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  1. #1
    Join Date
    Nov 2010
    Location
    Weatherford,Texas,USA
    Posts
    456

    Default My attmept at grafting

    Well I took a big step today and grafted 30 larva. I am afraid that I did all that work for nothing. After getting the feel for it and being able to see the little newly hatched larva, I think the workers are not interested in raising a queen for me. The colony has been queenless and had or has laying workers. I did add a frame of brood several days ago and shook out all the bees, in hopes the laying workers would not be able to fly back.
    So I had fed the colony yesterday and placed the cell bar into the hive for them to clean up. Then this afternoon I took the cell bar away and filled each cup with a larva. I could not keep my face out of the hive and checked back on them a few hours later. There were not any bees on the cell bars. The reason I had to check up was I figured it was going to be a flop. Am I being to anxious, I assume I should let them bee and worry about it in a few days.

    With failure expected I went ahead and pulled 4 frames of brood from a strong hive, I then moved the original hive 30 feet away and set up a new 10 frame box for the brood and foragers to return to. I will be at work for the next 2 days starting at 0700 on Monday so I will not be able to check on them until Wednesday. They too were given a frame with 3 cell bars to clean up between now and then. Do y'all see any possible problems with that set up? The entrance is reduced down to about an inch, they were given sugar syrup. There is one frame with pollen and one with honey and the other two frames have capped and open brood. Before placing any grafts in there I plan on looking very very thoroughly for any queen cells and cull them. I am thinking with all the baby and nurse bees + the foragers they should be able to handle 30 or 45 grafts?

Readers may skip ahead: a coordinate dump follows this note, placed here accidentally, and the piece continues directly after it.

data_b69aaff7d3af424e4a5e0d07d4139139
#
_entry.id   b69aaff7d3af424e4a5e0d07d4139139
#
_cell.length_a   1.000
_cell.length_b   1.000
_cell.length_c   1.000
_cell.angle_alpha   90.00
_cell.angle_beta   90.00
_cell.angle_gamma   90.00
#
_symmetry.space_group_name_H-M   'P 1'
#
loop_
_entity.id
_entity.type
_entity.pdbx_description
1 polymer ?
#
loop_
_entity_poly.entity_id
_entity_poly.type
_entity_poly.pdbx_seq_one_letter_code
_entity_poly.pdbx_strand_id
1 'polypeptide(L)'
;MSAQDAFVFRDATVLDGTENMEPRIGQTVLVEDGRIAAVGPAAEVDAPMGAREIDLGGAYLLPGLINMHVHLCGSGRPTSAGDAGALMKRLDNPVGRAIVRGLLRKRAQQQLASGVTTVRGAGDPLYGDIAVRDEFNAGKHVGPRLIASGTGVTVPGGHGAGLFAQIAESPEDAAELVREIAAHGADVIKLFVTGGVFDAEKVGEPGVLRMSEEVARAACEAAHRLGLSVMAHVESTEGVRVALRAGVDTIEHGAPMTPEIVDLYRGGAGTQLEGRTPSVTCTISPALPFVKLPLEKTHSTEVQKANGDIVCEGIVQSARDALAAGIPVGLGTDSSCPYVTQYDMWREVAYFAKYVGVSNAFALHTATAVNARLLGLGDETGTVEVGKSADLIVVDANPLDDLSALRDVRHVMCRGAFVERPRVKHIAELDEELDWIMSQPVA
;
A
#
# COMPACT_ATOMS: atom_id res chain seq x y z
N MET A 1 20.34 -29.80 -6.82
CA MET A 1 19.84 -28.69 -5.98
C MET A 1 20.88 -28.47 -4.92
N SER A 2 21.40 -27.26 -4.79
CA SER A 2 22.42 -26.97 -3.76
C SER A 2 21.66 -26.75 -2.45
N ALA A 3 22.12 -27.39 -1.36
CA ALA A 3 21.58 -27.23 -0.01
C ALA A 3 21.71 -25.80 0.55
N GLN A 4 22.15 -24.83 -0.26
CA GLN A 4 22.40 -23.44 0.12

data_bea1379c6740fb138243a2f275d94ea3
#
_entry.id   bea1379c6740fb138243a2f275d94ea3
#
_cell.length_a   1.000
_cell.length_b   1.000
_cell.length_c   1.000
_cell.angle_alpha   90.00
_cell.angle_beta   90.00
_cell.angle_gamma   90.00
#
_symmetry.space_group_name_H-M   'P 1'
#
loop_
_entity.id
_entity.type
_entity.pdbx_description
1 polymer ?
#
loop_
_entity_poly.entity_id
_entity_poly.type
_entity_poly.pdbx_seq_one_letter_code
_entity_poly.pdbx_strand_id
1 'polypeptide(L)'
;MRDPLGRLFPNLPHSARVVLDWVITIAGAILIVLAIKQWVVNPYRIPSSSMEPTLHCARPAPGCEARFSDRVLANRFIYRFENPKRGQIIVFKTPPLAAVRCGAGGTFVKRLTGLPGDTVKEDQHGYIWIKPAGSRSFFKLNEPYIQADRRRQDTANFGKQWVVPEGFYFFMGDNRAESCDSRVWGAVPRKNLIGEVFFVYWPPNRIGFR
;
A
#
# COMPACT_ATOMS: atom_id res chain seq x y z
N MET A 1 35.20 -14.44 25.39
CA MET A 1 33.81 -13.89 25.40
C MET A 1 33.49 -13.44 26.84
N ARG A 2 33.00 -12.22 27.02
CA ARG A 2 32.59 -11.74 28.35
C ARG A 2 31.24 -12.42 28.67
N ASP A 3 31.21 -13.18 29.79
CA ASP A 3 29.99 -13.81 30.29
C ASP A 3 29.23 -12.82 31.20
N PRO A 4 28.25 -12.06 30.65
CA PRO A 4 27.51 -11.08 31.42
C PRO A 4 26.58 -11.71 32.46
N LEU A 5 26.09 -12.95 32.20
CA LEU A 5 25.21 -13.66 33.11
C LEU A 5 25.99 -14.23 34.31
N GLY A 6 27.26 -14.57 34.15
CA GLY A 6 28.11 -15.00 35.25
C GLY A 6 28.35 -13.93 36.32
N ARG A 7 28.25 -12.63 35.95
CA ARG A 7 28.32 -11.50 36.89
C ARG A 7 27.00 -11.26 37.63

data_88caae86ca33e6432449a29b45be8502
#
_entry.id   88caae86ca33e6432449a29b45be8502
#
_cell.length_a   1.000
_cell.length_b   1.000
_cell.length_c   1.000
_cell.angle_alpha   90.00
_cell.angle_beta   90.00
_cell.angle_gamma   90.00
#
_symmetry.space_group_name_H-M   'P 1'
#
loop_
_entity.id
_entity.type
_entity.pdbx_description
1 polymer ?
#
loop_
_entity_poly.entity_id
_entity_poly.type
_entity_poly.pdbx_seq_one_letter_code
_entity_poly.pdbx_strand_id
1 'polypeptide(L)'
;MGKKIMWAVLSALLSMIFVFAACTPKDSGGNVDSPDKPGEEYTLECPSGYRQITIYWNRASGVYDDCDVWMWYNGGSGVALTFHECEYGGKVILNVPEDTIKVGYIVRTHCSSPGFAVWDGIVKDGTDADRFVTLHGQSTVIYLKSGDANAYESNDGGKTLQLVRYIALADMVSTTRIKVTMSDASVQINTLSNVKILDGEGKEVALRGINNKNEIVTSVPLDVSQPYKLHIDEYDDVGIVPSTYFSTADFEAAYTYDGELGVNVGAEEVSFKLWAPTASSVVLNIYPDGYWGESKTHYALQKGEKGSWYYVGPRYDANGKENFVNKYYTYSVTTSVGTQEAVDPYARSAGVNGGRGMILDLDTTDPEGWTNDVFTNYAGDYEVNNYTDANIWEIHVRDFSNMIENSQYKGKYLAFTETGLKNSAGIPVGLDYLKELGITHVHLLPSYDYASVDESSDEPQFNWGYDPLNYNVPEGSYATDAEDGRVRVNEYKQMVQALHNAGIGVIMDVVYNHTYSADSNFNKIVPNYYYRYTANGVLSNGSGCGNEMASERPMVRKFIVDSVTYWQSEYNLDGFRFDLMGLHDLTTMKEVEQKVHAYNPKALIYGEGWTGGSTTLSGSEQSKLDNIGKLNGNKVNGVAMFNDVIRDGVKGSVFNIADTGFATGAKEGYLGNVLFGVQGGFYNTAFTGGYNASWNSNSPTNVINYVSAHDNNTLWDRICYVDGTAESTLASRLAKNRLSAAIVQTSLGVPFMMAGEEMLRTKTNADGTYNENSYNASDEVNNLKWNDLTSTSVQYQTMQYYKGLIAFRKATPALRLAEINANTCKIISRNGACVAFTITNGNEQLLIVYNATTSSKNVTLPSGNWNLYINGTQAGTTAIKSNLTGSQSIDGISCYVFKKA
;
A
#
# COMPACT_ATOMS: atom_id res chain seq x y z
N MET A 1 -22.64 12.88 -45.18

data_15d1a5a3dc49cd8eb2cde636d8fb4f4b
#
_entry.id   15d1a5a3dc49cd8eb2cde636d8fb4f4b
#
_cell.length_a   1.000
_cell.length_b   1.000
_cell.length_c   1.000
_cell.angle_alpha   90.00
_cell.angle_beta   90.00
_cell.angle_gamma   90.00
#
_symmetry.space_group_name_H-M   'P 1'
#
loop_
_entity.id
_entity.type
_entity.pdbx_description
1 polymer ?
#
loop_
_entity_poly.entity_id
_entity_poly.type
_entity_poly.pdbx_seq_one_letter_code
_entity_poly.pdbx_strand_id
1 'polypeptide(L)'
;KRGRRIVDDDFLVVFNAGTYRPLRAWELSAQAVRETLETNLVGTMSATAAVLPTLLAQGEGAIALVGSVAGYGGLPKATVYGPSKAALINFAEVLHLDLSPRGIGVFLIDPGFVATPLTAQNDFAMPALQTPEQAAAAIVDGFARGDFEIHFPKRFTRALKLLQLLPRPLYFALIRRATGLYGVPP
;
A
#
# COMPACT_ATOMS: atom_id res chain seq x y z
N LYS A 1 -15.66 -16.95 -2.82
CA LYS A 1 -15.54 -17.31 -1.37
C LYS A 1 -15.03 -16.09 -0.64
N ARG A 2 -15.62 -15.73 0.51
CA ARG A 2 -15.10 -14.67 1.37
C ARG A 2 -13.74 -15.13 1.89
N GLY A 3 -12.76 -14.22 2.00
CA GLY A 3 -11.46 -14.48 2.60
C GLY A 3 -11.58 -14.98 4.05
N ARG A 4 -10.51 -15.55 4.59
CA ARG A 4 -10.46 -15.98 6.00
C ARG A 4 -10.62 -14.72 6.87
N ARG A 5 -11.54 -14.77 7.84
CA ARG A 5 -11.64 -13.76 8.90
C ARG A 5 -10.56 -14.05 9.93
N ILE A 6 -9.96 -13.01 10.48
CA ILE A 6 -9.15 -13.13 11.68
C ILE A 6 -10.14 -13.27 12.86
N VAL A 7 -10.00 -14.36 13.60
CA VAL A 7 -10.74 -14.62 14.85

Feed back and constructive criticism in appreciated.
    "It's better to die upon your feet than to live upon your knees!" Zapata

  2. #2
    Join Date
    Jun 2008
    Location
    Sacramento,California,USA
    Posts
    3,869

    Default Re: My attmept at grafting

    I think your first try was practice with a cell builder of questionable value for raising cells. I think your second try has good chance of success. Make sure there is pollen and nectar flow, or supplement both, even if there is a flow. Good luck and keep us posted!

  3. #3
    Join Date
    Oct 2012
    Location
    Oak Harbor, WA
    Posts
    317

    Default Re: My attmept at grafting

    I too just grafted queens for the first time. I'll find out tomorrow how well I did. I only grafted 12 for my first attempt. I think I grafted well, I think I had enough young bees in the starter ..I think I probably did it all wrong. LOL. I'll find out.

    Keep us up to date will ya ..I'm quite curious as to how well you did!

  4. #4
    Join Date
    Oct 2012
    Location
    Oak Harbor, WA
    Posts
    317

    Default Re: My attmept at grafting

    Was able to check today and move to the finisher hive. I seem to have gotten 8 or 9 out of 12 accepted by the bees. I'm very pleased with my first attempt.